How Prince William Is Stepping Up amid an Unprecedented 'Assault on the Monarchy'
Royal historian Robert Lacey, author of the best-selling Battle of Brothers, exclusively writes this week's PEOPLE cover story, offering insights on the state of the monarchy, the Queen's legacy in action, and William and Kate's eye toward their future on the throne
Following the death of his grandfather, with family scandals afoot and growing cries to abolish the monarchy, Prince William's role within the royal family has never been more critical.
"Following the April death of Grandpa [Prince] Philip, William has stepped up to become one of the top three family figures, adding the ginger of youth to royal strategy," Robert Lacey, a veteran royal historian and author of the best-selling book Battle of the Brothers, writes in an exclusive cover story for PEOPLE. "It's a crucial inflection point — this heir-in-waiting is under pressure like none before in recent history."
While Princess Diana famously suggested that her firstborn son become king over his father in her 1995 BBC Panorama interview, Prince William now stands side by side with his grandmother Queen Elizabeth and father Prince Charles as a leader within the monarchy. In the past few years, many have stepped away from royal life — Prince Harry and Meghan Markle relocated to California after stepping back as senior royals, while Prince Andrew's scandals have forced him out of the spotlight — leaving William and his wife Kate Middleton, both 39, front and center.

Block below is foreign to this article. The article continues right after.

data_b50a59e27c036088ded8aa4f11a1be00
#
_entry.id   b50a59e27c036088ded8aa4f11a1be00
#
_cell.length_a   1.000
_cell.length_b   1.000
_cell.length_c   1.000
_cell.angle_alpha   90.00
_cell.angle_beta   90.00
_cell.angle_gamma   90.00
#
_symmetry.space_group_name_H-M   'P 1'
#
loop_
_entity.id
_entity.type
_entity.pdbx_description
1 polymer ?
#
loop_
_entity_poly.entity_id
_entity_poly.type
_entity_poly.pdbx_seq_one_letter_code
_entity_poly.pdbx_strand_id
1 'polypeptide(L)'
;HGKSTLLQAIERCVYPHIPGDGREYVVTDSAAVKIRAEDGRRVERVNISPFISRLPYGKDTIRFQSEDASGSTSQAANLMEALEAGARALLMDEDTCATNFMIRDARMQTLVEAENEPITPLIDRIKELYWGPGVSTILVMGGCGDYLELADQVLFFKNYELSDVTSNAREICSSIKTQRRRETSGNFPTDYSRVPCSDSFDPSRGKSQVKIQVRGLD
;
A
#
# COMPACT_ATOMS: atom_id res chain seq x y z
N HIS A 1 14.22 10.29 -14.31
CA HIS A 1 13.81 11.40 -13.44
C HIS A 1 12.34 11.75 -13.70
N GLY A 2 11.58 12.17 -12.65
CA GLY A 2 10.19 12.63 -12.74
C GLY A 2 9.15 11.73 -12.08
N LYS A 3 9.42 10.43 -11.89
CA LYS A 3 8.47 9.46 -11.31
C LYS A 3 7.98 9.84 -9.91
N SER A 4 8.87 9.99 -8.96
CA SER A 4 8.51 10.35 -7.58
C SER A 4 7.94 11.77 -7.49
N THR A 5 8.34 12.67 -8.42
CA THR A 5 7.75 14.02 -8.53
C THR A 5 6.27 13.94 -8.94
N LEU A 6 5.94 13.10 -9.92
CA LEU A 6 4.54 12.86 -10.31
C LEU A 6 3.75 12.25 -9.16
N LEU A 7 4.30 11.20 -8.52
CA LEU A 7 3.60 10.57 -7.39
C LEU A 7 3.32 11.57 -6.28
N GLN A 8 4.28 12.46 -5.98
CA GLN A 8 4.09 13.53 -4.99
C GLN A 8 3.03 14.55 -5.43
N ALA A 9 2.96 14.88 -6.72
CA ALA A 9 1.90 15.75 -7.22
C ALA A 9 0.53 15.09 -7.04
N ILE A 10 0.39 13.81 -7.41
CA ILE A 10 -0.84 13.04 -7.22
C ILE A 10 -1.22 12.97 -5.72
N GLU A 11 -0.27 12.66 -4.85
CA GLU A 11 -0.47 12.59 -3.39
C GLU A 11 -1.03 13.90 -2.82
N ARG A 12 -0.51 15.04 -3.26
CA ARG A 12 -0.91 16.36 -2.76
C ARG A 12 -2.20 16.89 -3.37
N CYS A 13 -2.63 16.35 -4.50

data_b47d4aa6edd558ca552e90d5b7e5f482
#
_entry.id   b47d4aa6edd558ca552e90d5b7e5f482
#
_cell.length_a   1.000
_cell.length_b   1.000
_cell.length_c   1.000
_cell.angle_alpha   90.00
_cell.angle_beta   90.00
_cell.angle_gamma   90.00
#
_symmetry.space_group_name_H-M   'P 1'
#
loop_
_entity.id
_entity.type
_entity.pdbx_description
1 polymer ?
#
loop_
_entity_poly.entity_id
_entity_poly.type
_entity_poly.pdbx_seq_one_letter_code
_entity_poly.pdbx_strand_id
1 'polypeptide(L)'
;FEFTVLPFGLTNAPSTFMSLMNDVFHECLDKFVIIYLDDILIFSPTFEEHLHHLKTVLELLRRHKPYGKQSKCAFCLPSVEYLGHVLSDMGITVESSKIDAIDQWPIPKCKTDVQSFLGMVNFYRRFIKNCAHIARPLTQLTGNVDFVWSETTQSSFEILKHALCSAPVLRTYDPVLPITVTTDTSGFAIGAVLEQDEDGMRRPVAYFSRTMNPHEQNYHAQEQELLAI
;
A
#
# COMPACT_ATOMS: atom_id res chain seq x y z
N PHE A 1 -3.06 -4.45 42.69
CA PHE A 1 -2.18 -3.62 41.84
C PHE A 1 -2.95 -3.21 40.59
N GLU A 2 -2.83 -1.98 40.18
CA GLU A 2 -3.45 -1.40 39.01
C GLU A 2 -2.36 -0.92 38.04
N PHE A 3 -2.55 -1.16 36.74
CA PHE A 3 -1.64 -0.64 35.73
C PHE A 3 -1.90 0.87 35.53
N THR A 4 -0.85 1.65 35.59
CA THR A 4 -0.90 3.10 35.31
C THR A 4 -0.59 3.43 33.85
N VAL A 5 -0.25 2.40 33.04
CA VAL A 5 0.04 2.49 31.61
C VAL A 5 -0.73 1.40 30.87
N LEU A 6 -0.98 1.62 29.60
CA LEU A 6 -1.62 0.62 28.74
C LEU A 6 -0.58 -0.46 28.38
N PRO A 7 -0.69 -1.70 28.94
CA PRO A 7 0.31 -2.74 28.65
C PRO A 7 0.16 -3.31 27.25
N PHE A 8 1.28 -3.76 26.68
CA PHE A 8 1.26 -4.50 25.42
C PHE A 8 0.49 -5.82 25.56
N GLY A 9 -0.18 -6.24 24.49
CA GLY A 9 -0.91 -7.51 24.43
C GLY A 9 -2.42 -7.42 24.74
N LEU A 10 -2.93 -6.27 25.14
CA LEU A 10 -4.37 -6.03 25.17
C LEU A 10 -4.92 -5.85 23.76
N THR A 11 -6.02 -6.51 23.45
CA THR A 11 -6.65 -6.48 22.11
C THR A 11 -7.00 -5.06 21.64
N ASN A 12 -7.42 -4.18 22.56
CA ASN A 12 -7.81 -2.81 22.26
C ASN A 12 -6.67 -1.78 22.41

Following the Queen's "never complain, never explain" strategy has earned him favor. Lacey cites a U.K. poll rating Prince William at 80% popularity, second only to the Queen at 85%.
But Prince William also has a more outspoken side, which Lacey credits to Princess Diana's influence. William recently condemned the BBC after an investigation found that Martin Bashir used deceit, such as falsifying documents, to obtain his 1995 interview with Diana.
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"The BBC's failures contributed significantly to her fear, paranoia and isolation that I remember from those final years with her," William said.
"After nearly five decades of studying the British monarchy I have learned to be wary of words like 'survival.' Headline writers thrive on crises that 'threaten the very existence' of the crown," Lacey writes. "The British throne has survived beheading, exile and enough scandal to stock entire libraries. Now a new leader — William, not Charles — is paving the way forward."
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